Dial NDE-ROCK

According to The New York Times, eMusic is working with AT&T to deliver music from indie bands on the network’s mobile platform.
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Tracks will cost more than they do over the Internet — $7.49 for five songs, as opposed to $9.99 for 30 at the online site — because of the expense of sending them over a mobile network to a user’s phone. For that price, however, users can also get another copy of the song, which they can download from the Internet as an MP3.
eMusic currently has a marketing deal with AT&T to encourage consumers to “sideload” their phones with MP3s from its existing Internet store — meaning that they can plug their phones into their computers to transfer the music. But this will be its first time selling music on a mobile network.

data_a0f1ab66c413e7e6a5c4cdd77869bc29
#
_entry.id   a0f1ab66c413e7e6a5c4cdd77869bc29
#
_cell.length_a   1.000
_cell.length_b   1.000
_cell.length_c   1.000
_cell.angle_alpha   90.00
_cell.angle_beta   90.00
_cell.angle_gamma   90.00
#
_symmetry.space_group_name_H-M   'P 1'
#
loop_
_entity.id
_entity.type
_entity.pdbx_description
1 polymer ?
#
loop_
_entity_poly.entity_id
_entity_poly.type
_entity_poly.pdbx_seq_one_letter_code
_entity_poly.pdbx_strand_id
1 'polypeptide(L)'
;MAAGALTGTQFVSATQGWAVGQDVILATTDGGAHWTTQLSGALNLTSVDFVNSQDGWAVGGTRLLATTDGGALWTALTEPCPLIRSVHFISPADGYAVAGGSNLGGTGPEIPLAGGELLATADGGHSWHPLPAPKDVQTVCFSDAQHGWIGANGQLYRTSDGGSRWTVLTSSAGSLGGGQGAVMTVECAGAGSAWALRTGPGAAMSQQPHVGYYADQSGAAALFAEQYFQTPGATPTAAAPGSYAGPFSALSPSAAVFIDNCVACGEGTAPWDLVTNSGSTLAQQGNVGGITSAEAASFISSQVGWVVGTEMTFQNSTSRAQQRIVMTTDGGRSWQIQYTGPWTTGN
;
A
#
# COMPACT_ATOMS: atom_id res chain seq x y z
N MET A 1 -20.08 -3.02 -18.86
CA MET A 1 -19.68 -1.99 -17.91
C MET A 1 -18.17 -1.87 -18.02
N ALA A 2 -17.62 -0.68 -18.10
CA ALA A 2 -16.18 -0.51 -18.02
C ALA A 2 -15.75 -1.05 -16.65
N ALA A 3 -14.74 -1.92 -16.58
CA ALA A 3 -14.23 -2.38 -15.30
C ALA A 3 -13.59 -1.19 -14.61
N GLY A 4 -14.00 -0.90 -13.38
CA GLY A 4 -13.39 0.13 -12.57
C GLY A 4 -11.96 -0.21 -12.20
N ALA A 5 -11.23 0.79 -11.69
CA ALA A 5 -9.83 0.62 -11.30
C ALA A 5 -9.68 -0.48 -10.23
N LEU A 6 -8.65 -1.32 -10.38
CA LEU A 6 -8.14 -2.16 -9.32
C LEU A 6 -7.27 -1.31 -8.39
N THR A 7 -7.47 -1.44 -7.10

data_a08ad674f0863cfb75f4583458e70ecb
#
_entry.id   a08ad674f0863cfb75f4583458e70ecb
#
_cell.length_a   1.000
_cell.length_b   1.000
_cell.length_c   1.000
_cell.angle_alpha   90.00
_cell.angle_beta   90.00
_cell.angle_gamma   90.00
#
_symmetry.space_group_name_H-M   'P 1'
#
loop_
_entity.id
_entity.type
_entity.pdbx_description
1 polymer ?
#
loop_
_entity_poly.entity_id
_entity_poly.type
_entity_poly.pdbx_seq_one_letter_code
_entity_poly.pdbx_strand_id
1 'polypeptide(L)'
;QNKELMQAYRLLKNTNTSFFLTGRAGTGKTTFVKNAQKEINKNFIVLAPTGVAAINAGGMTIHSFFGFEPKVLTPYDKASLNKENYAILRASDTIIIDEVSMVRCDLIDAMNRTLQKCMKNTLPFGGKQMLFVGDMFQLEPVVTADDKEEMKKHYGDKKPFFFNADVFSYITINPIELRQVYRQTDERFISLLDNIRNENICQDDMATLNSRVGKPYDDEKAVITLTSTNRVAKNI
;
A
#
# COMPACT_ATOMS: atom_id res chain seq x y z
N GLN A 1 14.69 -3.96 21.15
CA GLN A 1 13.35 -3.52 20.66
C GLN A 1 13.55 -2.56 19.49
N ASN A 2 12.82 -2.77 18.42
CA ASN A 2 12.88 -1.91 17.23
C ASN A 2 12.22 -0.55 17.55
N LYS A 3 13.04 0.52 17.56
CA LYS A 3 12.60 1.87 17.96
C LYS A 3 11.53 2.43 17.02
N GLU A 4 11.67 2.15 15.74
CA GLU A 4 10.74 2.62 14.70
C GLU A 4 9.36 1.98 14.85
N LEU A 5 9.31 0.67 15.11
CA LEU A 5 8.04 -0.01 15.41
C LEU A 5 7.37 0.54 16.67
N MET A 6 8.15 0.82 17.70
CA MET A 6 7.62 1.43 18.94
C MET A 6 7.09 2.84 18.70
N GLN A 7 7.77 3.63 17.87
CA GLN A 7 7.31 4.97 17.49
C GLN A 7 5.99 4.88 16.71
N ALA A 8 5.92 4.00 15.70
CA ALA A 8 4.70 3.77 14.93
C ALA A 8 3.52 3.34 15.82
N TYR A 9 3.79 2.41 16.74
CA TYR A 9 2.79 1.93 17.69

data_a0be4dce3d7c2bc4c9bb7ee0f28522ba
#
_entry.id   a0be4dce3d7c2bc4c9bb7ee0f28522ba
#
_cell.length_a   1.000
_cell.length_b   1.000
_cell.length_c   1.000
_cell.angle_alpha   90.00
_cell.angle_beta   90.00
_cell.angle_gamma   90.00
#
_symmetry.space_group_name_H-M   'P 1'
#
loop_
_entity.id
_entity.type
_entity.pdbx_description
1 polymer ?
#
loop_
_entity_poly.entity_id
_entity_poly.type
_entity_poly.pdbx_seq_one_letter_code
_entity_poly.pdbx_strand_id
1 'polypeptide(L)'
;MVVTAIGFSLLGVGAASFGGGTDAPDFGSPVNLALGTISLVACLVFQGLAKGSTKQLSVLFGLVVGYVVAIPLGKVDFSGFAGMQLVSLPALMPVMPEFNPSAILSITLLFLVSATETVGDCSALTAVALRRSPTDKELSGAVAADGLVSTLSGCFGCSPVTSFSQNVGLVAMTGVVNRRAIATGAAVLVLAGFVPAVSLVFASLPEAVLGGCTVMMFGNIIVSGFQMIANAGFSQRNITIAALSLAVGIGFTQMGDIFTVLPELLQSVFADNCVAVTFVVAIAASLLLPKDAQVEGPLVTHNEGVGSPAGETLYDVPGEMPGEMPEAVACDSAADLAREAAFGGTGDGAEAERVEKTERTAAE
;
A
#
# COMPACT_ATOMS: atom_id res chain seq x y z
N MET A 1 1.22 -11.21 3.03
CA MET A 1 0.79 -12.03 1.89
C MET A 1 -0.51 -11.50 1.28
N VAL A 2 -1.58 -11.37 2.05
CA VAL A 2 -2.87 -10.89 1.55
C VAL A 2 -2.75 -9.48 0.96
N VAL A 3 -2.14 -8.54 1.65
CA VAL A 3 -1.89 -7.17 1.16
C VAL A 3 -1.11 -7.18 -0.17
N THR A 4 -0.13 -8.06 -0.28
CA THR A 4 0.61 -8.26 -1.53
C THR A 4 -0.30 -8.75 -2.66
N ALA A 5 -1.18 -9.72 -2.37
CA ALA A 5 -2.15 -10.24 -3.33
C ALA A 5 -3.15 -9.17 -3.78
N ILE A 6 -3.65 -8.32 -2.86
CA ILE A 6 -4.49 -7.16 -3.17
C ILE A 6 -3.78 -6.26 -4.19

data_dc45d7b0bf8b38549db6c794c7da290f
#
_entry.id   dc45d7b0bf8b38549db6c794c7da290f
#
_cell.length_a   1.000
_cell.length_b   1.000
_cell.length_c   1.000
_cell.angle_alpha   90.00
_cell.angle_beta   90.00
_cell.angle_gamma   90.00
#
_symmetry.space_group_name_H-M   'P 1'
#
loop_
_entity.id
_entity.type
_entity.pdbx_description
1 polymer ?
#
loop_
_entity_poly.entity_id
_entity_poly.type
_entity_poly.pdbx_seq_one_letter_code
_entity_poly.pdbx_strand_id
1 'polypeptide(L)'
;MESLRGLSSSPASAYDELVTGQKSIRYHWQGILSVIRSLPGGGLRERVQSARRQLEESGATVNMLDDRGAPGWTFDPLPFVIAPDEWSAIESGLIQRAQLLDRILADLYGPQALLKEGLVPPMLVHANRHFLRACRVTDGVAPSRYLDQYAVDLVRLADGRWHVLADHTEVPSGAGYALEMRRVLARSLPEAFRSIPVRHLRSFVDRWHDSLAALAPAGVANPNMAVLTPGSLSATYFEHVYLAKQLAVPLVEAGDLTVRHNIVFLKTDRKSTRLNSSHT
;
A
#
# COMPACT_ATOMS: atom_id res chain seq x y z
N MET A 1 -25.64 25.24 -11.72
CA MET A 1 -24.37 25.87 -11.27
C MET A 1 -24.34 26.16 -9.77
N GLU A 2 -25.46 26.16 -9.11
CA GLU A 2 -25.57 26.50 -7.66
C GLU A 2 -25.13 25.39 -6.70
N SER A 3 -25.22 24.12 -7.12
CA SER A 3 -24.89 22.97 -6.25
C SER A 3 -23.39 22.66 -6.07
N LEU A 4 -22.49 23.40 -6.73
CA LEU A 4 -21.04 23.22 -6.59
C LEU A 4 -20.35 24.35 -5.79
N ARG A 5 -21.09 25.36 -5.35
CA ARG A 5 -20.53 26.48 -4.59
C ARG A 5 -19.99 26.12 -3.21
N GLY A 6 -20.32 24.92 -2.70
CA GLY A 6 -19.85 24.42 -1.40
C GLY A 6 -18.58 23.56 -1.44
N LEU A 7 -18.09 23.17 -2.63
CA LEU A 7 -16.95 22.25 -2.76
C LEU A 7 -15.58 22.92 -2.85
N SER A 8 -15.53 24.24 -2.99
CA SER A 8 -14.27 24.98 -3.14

AT&T is also the service provider for Apple’s iPhone, but eMusic’s over-the-air service will not work on that device. Although the iPhone is fully compatible with Apple’s iTunes program, it does not allow users to buy songs without signing on to a computer.

About David Burn

I wrote my first ad for a political candidate when I was 17 years old. She won her race and I felt the seductive power of advertising for the first time. Today—after working for seven agencies in five states—I am now head of brand strategy and creative direction at Bonehook in Portland, Oregon.